Testosterone is the dominant sex hormone in men. It is responsible for the development of male sexual organs and secondary male sexual characteristics such as: muscle growth and strength, and facial and body hair. Levels of testosterone in the blood gradually elevate through puberty where they peak and remain high until about the age of 30 when levels will start to naturally decline (about 1% per year). When levels of testosterone become abnormally low, a condition called hypogonadism is diagnosed.
In middle-aged men (say 45+) and older, low testosterone levels are often termed male menopause or “andropause.” The symptoms of low testosterone include: erectile dysfunction, reduced sex drive, irritability, depressed mood, sleep disturbances, loss of concentration, diminished muscle mass and strength, and a general loss of interest in work and play.
In addition to the natural effects of aging, low testosterone can be congenital or it can be acquired through illness (mumps), injury (traumatic brain injury), toxic exposure such as prescription drugs and lifestyle factors, including: stress, obesity, metabolic syndrome, diabetes, smoking and excessive alcohol use.
Interestingly, research is indicating that low testosterone may be a risk factor or complication of problems such as obesity, diabetes and cardiovascular disease. And one recent study made a correlation between low testosterone and premature death in men.
So, clearly, Low T should be taken seriously; but the choice to use testosterone replacement therapy should not be made lightly. As with any medicinal intervention, HRT can have negative effects. Testosterone replacement has been associated with gynecomastia (male breast enlargement), testicular shrinkage, sleep apnea, benign prostatic hypertrophy (enlarged prostate), prostate cancer and increased risk of heart attack and stroke. Despite the risks new research published in the Journal of Clinical Endocrinology & Metabolism indicates that testosterone therapy is being prescribed for many individuals who do not meet the clinical guidelines for treatment.
6 Things to Try Before Utilizing the Medical Approach
The good news is there are ways to increase testosterone without the hormone replacement and these steps should probably be tried before resorting to the medical approach:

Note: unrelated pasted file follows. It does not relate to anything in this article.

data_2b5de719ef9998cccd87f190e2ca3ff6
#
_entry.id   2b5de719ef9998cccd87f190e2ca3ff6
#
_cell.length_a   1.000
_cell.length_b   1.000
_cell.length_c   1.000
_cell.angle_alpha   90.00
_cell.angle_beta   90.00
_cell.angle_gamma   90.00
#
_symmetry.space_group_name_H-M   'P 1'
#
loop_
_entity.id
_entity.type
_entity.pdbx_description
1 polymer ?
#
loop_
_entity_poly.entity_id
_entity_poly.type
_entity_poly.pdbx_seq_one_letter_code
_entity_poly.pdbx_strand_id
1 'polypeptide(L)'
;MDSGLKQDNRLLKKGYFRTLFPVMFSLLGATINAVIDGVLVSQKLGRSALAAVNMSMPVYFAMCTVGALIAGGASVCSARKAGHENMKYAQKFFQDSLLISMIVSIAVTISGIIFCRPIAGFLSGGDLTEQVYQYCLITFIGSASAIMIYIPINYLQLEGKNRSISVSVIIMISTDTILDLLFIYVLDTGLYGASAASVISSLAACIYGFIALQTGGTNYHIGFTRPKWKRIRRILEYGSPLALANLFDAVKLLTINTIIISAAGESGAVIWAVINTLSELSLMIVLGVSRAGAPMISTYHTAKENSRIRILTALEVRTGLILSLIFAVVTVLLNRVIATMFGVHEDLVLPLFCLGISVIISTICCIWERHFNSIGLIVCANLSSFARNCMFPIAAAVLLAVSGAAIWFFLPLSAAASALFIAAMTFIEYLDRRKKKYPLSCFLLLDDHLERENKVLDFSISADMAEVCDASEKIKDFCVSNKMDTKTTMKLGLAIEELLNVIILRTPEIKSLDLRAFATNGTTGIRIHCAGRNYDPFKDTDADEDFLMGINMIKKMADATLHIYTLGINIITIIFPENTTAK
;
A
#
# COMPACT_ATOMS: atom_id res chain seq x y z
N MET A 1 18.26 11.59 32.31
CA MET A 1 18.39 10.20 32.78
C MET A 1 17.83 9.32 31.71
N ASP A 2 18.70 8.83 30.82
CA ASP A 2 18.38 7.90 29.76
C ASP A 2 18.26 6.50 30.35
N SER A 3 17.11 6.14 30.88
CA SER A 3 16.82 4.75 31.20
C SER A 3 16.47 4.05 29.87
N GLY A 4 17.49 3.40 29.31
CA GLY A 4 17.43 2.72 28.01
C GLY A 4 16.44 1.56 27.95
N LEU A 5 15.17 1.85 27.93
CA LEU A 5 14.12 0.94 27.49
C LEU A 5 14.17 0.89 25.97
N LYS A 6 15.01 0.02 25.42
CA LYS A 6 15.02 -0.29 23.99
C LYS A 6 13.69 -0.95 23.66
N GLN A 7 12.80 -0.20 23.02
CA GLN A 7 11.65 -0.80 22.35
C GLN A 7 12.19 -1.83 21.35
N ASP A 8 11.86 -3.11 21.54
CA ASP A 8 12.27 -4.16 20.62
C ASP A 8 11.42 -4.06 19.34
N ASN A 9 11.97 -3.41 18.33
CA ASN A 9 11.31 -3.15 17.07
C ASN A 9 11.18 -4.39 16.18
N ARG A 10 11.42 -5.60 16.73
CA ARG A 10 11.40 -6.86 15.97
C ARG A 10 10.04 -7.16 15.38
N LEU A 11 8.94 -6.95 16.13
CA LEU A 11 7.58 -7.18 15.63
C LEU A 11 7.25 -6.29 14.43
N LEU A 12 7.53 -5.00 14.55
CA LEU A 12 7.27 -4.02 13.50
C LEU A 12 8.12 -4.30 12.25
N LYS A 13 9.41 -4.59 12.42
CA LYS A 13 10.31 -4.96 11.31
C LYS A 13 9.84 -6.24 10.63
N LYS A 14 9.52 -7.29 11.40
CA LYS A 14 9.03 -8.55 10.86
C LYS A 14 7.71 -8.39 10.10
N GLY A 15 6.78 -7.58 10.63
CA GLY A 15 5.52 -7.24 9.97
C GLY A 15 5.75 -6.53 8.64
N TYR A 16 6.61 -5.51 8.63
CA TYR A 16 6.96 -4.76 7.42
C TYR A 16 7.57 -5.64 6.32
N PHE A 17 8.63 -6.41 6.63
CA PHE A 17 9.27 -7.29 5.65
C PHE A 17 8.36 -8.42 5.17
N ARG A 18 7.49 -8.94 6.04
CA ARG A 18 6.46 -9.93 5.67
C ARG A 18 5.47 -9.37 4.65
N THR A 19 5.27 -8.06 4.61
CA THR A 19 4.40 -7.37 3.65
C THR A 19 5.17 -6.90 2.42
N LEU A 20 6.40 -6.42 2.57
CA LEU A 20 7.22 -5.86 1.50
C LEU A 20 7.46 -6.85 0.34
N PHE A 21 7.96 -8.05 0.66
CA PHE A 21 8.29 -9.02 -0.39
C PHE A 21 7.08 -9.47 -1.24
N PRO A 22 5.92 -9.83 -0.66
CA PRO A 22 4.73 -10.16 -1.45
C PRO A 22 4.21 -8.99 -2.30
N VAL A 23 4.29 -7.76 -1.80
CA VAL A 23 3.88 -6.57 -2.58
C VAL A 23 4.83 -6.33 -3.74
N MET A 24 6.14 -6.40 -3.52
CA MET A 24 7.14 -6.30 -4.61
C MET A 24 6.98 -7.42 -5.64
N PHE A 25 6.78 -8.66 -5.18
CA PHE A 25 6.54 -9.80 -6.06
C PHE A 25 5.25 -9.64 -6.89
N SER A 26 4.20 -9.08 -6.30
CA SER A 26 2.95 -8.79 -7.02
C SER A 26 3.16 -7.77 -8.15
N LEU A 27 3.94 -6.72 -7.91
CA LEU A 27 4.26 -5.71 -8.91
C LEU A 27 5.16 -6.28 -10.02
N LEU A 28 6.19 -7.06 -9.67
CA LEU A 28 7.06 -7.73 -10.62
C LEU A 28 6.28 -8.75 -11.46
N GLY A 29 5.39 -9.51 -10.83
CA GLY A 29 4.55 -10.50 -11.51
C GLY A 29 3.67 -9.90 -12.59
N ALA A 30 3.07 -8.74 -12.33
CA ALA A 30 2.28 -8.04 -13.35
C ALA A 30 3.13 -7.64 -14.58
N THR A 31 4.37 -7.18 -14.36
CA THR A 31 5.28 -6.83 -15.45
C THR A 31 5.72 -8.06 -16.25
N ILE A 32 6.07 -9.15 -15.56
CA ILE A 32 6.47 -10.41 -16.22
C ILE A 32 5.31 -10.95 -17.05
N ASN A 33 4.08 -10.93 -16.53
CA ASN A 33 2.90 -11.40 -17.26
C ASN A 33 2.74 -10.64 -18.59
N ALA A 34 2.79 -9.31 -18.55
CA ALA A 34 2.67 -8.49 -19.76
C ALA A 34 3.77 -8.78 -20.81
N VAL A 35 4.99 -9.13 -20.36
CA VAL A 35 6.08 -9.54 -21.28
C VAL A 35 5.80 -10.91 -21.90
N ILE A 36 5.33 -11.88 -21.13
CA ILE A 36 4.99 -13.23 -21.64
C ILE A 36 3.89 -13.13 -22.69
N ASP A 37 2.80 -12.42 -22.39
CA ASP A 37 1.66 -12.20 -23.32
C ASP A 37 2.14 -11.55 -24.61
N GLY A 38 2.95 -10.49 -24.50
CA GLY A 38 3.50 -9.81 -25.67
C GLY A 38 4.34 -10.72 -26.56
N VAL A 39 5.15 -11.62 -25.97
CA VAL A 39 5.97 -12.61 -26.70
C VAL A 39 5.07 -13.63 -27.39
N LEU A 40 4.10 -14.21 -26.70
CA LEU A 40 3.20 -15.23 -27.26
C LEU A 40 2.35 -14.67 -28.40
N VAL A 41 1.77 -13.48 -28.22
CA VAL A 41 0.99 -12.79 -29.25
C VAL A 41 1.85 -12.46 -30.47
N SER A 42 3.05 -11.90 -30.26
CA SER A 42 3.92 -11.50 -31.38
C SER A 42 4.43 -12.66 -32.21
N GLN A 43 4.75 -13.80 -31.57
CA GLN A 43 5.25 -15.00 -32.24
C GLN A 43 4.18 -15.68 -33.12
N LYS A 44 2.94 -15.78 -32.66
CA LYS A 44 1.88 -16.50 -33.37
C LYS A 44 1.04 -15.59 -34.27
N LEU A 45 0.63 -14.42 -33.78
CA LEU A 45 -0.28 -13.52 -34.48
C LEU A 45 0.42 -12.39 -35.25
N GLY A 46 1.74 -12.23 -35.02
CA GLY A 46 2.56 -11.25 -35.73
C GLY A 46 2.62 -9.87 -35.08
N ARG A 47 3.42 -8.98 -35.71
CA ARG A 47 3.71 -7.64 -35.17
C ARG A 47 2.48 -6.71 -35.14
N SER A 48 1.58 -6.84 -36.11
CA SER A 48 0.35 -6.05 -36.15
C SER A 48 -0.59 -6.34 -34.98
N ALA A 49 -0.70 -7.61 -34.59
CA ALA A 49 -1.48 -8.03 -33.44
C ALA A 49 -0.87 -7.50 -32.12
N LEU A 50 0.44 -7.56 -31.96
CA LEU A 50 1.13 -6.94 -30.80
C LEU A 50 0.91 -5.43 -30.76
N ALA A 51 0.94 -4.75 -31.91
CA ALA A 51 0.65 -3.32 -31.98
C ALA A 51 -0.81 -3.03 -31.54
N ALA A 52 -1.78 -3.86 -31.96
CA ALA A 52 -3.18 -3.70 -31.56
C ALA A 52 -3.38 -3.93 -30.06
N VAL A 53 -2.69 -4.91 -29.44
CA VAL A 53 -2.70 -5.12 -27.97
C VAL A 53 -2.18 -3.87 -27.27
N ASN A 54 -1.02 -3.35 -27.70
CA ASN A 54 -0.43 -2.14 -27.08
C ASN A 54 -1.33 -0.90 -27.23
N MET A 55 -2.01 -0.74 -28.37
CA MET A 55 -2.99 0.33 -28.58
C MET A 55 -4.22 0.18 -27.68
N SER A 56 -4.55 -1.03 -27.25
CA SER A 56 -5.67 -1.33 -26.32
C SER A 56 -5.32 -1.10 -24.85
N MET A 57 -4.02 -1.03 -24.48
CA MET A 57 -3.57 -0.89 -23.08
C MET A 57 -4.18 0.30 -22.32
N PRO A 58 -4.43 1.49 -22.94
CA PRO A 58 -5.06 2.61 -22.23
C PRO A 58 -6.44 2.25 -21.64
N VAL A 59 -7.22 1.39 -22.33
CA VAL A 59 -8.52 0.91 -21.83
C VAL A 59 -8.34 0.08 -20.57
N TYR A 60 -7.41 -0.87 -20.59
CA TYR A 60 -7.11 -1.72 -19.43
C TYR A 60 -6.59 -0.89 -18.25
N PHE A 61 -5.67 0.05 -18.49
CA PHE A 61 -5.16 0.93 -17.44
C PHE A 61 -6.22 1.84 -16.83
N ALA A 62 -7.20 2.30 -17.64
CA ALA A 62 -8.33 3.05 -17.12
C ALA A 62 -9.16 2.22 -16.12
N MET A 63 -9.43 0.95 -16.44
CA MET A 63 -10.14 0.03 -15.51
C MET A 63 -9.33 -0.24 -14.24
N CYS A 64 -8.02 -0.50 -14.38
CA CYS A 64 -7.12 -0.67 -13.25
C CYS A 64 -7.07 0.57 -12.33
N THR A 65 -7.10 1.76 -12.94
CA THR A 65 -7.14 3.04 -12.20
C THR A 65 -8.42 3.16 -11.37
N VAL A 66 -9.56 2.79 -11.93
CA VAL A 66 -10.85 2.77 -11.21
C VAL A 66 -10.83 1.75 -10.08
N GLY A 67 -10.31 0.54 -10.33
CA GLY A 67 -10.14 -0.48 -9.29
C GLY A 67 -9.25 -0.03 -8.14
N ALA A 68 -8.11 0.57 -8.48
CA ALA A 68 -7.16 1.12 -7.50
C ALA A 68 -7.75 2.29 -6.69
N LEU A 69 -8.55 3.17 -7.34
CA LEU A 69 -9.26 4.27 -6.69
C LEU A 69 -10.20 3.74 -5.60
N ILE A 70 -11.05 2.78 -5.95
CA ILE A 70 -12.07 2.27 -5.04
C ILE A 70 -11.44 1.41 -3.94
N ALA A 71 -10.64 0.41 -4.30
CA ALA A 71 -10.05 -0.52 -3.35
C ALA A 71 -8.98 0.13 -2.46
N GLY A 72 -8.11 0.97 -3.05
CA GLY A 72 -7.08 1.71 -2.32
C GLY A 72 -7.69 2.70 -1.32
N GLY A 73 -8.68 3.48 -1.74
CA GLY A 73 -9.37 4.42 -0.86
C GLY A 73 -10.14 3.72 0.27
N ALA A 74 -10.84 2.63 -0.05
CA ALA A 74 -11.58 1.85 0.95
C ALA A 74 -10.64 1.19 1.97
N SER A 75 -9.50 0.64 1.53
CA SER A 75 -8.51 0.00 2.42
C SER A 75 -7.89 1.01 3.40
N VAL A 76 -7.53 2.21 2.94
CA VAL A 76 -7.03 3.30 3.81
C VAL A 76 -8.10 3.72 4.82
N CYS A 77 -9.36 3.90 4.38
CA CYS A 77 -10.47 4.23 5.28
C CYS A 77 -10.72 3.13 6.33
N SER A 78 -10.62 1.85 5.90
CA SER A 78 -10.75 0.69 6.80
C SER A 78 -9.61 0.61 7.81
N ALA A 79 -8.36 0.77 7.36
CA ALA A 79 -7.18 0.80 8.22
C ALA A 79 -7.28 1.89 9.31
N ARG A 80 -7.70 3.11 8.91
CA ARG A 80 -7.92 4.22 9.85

- Exercise – High intensity interval resistance training (HIIRT) using compound movements will boost testosterone temporarily and will help reduce body fat, which is a contributing factor in testosterone deficiency.
- Eat foods that contain nutrients necessary for testosterone production:
- Lean beef – high in protein, zinc and saturated fats.
- Healthy oils/fats – extra virgin olive oil, coconut oil, avocados, nuts.
- Cruciferous vegetables contain indole-3-carbinol – reduces estrogen/aromatization.
- Allium family – garlic, onions, leeks, etc. Contain quercetin which detoxifies the liver and suppresses estrogen formation.
- Citrus fruits, especially lemons and limes. Contain flavonones, which suppress estrogen production.
- Fermented foods – sauerkraut, kimchi, yogurt, apple cider vinegar. Support internal balance, elimination and estrogen detoxification.
- Use these antioxidant rich herbs in your cooking – oregano, thyme, rosemary, sage, turmeric – all promote liver detoxification. Turmeric (and its active ingredient curcumin) is a powerful anti-inflammatory that promotes apoptosis (suicide) of cancer cells in breast, uterine, ovarian and prostate cancers. It also suppresses NFkb, a cellular enzyme that causes systemic inflammation, and turmeric inhibits neovascularization (the process of a tumor developing new blood supply so it can grow).
- Nutrients – consider supplementing with these nutrients to build your testosterone levels, drug-free:
- Zinc – necessary for testosterone production. Dietary zinc is mainly found in animal sources so vegans should consider supplementing. Omnivores would benefit from supplementation as well due to the depleted nature of the feeds that are used in the meat industry.
- Vitamin D3 – increases testosterone levels. Maintaining adequate levels is difficult without supplementation, especially in winter.
- L-arginine – an amino acid that helps the body eliminate estrogen.
- Acetyl-L-Carnitine – increases testosterone production. Also promotes fat metabolism and muscle growth.
- DHEA – Dehydrepiandrosterone is a naturally occurring steroid hormone in the body. It is a sex hormone precursor and is necessary for production of testosterone and estrogen. It is legally sold in the U.S. as a nutritional supplement.
- Tribulus Terrestris – an herb used in ancient Chinese and Ayurvedic medicine. It promotes muscle growth, increased libido and improved athletic performance. These are all good indicators of testosterone sufficiency. Studies show it can increase testosterone by 50%.
- Cordyceps – a Chinese mushroom used to enhance energy and vitality and increase testosterone.
- Branched Chain Amino Acids – combined with strength-training, BCAA’s have been shown to increase free testosterone levels in the blood.
- Reduce or eliminate – sugar, refined carbohydrates, processed foods, and alcohol. All of these things promote weight gain. Excess fat will soak up the testosterone in your blood and convert it to estradiol (a form of estrogen). If you are overweight and trying to increase your testosterone, use an aromatase inhibiting supplement to prevent this conversion.
- Reduce your stress – prayer, meditation, yoga, tai chi, or vigorous exercise. One or more of these will help to support testosterone levels as well as overall well-being if used regularly.
Obviously, the natural approach takes more thought, time and planning than rubbing a little cream on your thigh twice a day. But, considering the potential negative effects of replacement drugs and the overall health benefits brought on by taking the natural route; it may be worth the effort.